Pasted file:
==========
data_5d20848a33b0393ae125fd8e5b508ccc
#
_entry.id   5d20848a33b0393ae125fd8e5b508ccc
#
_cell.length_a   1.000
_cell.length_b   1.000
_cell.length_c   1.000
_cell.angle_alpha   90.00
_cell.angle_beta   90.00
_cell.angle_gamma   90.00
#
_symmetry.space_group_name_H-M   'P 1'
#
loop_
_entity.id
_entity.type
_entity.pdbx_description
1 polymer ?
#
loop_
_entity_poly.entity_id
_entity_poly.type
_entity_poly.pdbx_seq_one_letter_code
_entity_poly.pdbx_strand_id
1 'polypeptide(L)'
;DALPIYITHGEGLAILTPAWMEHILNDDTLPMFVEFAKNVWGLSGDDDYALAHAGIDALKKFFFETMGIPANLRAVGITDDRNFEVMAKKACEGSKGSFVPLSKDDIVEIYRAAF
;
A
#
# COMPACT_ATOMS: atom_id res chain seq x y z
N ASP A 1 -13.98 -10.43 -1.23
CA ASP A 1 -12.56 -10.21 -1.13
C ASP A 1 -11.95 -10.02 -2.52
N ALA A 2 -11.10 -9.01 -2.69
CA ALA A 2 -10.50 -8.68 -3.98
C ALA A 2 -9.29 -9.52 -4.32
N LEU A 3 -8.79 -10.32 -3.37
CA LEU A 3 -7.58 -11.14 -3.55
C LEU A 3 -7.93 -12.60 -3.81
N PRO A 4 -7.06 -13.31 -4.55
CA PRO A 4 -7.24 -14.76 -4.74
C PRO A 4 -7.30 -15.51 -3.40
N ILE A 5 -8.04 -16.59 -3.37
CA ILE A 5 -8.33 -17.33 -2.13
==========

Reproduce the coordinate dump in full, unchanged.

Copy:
data_5d20848a33b0393ae125fd8e5b508ccc
#
_entry.id   5d20848a33b0393ae125fd8e5b508ccc
#
_cell.length_a   1.000
_cell.length_b   1.000
_cell.length_c   1.000
_cell.angle_alpha   90.00
_cell.angle_beta   90.00
_cell.angle_gamma   90.00
#
_symmetry.space_group_name_H-M   'P 1'
#
loop_
_entity.id
_entity.type
_entity.pdbx_description
1 polymer ?
#
loop_
_entity_poly.entity_id
_entity_poly.type
_entity_poly.pdbx_seq_one_letter_code
_entity_poly.pdbx_strand_id
1 'polypeptide(L)'
;DALPIYITHGEGLAILTPAWMEHILNDDTLPMFVEFAKNVWGLSGDDDYALAHAGIDALKKFFFETMGIPANLRAVGITDDRNFEVMAKKACEGSKGSFVPLSKDDIVEIYRAAF
;
A
#
# COMPACT_ATOMS: atom_id res chain seq x y z
N ASP A 1 -13.98 -10.43 -1.23
CA ASP A 1 -12.56 -10.21 -1.13
C ASP A 1 -11.95 -10.02 -2.52
N ALA A 2 -11.10 -9.01 -2.69
CA ALA A 2 -10.50 -8.68 -3.98
C ALA A 2 -9.29 -9.52 -4.32
N LEU A 3 -8.79 -10.32 -3.37
CA LEU A 3 -7.58 -11.14 -3.55
C LEU A 3 -7.93 -12.60 -3.81
N PRO A 4 -7.06 -13.31 -4.55
CA PRO A 4 -7.24 -14.76 -4.74
C PRO A 4 -7.30 -15.51 -3.40
N ILE A 5 -8.04 -16.59 -3.37
CA ILE A 5 -8.33 -17.33 -2.13